Salted Almond Butter Chocolate Bars + Easter Recipes Roundup

Easter is here already? It really seems April is speeding by for me this year – though perhaps part of this is helped by how much is on my calendar this year, I think this Easter weekend is actually the only weekend that isn’t packed with plans already. I also just had my second food list published on Eater P – in January it was the PDX Essential Ramen List and now I have a list of Hottest Portland Popups.  But I still squeezed some new recipe trying from a cookbook.  If you have a little free time and some extra chocolate bunnies, have you ever considered re-purposing the chocolate into making your own chocolate treats? Like say, Salted Almond Butter Chocolate Bars? I also will highlight some other possibilities for Easter recipes.
Recipe for Salted Almond Butter Chocolate Bars, a vegan chocolate bar you can easily make in 30 minutes, adapated from A Modern Way To Cook by Anna Jones

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Book Club Review: Apron Anxiety Book Review, and Buckeye Balls

Last month, I joined a new online book club, called the Kitchen Reader. There is a new book selected for every month, each book is related to food, and members write a review on their blog during the last week of that month. For October, the book club selected reading was Apron Anxiety by Alyssa Shelasky, based on her life/blog of the same name. So here is my Apron Anxiety Book Review!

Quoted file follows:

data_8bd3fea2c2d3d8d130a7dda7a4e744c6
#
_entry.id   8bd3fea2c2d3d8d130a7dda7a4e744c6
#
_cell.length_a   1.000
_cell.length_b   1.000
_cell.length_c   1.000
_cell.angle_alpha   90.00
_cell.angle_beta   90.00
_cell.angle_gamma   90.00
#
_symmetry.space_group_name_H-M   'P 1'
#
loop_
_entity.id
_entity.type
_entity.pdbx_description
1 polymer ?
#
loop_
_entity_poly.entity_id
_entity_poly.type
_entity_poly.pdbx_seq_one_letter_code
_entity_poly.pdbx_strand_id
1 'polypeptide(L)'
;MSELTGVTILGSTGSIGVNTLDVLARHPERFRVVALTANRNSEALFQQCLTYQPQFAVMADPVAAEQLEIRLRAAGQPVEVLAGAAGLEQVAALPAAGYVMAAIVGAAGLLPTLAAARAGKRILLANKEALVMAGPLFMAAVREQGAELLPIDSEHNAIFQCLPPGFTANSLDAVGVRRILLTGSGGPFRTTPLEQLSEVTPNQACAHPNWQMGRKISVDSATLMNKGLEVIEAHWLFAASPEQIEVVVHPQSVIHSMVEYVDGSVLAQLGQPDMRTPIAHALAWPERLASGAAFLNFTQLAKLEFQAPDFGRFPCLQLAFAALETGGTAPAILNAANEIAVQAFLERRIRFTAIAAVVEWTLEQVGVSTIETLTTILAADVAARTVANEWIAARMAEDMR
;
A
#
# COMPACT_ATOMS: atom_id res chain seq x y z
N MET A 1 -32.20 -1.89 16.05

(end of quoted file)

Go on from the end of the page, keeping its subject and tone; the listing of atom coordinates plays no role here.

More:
My Summary: Apron Anxiety is the memoir of a young, pretty, popular and privileged “it” city girl Alyssa Shelasky and her complicated love affair a celebrity chef that introduces her to the kitchen and food appreciation. Expect the tone to be chick lit, with a wry New York humor to it. Essentially, the book is about her being able to find some center through food that grounds her previously flighty social life and her self-identity as she documents her time back and forth in New York City, Washington DC, and LA. She does “dish” a lot- lots of name dropping in all three cities of celebrities, and although she is vague on who her love, “Chef” is, you can google and find the answer pretty easily though I don’t think knowing his name is essential to the story. But, I know you will totally look it up.

My Humble Opinion: If you are hoping for a lot of stories about how she conquers the kitchen, you won’t see them here- not the way you are told tales by Julie & Julia–My Year of Cooking Dangerously by Julie Powell. Alyssa only shares a few- though the few stories she does share (mac and cheese, banana bread loaves, and cherry pie) are great. I and probably everyone has major oops like that in a dish which still end up being served and eaten hoping no one will notice the screw-ups.

Overall, I thought it was an interesting take on the opposite side of what was Cooking for Mr. Latte by Amanda Hesser where she was the foodie trying to educate her man, but this time Alyssa is the one who knows nothing about food. Both books pair sharing recipes with personal stories of how that recipe fit in with her life.

As you would expect, all three of these books (Julie and Alyssa’s books both come from their blogs, Amanda’s from her column) are self-indulgent, and there were times I had to put each of them down to give myself a break from being irritated. This was particularly the case with Alyssa.